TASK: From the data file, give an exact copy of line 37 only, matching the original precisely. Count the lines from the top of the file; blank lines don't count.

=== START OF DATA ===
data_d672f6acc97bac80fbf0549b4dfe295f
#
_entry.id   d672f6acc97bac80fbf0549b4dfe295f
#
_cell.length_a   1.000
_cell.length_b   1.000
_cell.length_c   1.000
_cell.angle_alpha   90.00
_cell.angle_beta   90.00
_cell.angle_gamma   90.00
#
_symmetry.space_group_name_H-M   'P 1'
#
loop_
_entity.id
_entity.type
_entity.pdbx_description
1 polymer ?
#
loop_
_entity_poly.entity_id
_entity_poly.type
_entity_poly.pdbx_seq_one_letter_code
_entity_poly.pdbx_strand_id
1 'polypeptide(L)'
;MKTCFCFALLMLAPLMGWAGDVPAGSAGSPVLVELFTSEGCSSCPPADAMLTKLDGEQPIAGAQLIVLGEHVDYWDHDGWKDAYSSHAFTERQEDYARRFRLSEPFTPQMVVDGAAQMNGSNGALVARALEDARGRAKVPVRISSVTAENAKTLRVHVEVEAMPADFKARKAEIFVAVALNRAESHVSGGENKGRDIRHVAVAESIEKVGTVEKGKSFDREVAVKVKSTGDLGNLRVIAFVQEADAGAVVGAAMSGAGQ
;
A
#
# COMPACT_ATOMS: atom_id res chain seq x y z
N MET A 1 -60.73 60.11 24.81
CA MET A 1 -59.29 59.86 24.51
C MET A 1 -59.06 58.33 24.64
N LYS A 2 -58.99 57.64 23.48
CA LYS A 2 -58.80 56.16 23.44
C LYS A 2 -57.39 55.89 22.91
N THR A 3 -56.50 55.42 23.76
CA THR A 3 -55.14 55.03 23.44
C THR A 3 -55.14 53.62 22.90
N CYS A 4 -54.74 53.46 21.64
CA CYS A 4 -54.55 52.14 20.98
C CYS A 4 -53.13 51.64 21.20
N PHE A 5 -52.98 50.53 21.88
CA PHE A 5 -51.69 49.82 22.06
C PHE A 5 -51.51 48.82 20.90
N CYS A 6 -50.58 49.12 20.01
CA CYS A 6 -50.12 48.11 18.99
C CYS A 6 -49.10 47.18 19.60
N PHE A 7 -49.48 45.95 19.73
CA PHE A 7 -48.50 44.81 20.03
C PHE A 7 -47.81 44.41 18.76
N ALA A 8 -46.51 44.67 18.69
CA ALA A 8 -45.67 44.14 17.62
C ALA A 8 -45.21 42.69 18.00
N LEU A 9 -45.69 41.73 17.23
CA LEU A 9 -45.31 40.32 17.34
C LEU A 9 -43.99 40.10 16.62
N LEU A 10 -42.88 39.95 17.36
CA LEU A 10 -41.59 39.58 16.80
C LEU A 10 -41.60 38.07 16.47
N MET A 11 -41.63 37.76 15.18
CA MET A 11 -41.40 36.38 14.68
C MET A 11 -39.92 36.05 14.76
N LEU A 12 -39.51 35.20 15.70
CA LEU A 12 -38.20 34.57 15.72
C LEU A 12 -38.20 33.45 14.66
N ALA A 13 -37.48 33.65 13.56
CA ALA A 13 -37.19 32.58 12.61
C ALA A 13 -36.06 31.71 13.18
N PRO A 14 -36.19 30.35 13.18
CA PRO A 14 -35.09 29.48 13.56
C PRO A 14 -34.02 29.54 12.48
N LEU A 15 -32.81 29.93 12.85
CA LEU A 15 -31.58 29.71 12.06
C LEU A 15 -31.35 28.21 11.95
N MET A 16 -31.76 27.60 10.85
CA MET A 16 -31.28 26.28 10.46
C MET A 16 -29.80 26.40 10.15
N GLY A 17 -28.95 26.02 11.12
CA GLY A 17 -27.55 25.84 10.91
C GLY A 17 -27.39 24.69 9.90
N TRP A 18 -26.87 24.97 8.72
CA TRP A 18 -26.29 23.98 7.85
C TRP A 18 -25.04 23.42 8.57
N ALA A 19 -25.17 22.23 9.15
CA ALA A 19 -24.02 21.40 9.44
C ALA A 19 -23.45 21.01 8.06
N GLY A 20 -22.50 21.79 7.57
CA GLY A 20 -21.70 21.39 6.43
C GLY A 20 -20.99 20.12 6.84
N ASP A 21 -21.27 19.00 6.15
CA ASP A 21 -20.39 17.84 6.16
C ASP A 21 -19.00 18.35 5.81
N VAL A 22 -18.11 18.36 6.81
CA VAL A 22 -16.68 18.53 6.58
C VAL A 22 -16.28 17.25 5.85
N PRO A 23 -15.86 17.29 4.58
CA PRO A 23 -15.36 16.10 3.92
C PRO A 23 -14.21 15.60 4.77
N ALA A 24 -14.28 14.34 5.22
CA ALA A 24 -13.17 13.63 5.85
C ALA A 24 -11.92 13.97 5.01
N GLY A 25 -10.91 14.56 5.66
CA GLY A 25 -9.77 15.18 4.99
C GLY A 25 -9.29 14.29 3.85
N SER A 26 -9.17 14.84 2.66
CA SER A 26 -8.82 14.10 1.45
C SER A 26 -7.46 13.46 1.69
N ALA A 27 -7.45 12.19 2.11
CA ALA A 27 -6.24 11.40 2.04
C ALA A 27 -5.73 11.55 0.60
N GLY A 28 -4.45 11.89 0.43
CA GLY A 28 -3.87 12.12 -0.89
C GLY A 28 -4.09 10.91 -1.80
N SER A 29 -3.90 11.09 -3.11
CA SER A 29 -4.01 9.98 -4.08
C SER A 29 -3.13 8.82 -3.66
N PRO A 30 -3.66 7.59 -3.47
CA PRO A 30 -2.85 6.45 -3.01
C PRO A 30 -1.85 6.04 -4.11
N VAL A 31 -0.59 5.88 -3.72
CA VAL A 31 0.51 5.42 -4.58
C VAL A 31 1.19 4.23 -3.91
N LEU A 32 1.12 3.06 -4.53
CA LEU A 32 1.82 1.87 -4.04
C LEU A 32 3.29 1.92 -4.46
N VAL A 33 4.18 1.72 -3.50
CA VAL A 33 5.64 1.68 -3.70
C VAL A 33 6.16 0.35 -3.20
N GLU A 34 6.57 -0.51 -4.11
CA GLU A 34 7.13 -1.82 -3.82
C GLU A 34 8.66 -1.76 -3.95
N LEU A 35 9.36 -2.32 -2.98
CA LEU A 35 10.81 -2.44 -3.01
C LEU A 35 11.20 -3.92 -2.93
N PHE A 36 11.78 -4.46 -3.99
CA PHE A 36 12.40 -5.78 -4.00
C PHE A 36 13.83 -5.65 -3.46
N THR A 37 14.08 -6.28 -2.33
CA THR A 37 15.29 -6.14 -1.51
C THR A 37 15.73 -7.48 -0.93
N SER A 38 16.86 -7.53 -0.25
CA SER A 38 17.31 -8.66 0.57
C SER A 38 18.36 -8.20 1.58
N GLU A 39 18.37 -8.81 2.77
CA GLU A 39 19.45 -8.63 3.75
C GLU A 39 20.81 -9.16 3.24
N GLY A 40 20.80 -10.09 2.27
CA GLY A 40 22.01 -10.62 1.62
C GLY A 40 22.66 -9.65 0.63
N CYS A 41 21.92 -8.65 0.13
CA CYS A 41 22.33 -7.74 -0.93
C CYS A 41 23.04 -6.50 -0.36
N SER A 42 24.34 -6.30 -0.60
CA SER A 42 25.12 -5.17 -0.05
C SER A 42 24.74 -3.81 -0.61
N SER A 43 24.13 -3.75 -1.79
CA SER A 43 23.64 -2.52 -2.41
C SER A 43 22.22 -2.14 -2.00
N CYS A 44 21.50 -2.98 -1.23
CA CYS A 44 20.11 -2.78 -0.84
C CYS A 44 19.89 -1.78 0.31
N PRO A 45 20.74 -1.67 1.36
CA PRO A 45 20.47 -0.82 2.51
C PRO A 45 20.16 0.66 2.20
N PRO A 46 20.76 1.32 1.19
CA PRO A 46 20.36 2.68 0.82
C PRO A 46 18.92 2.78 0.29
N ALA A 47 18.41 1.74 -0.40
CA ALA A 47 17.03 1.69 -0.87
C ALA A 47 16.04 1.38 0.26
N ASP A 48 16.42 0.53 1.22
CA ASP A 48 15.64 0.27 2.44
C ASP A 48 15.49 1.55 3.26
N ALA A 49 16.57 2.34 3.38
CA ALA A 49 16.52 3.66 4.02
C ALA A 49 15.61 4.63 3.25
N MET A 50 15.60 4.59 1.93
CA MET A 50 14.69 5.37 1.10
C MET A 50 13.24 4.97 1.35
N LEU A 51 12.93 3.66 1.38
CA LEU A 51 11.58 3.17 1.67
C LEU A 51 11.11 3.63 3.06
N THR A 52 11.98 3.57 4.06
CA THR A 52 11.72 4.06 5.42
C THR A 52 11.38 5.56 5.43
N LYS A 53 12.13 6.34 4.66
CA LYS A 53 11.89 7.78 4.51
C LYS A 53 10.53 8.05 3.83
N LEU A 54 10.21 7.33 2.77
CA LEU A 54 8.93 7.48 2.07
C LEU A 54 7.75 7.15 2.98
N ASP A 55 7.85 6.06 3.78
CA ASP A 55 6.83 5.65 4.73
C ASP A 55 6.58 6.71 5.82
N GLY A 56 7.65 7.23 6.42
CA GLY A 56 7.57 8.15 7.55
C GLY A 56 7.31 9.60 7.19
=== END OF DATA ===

N THR A 3 -56.50 55.42 23.76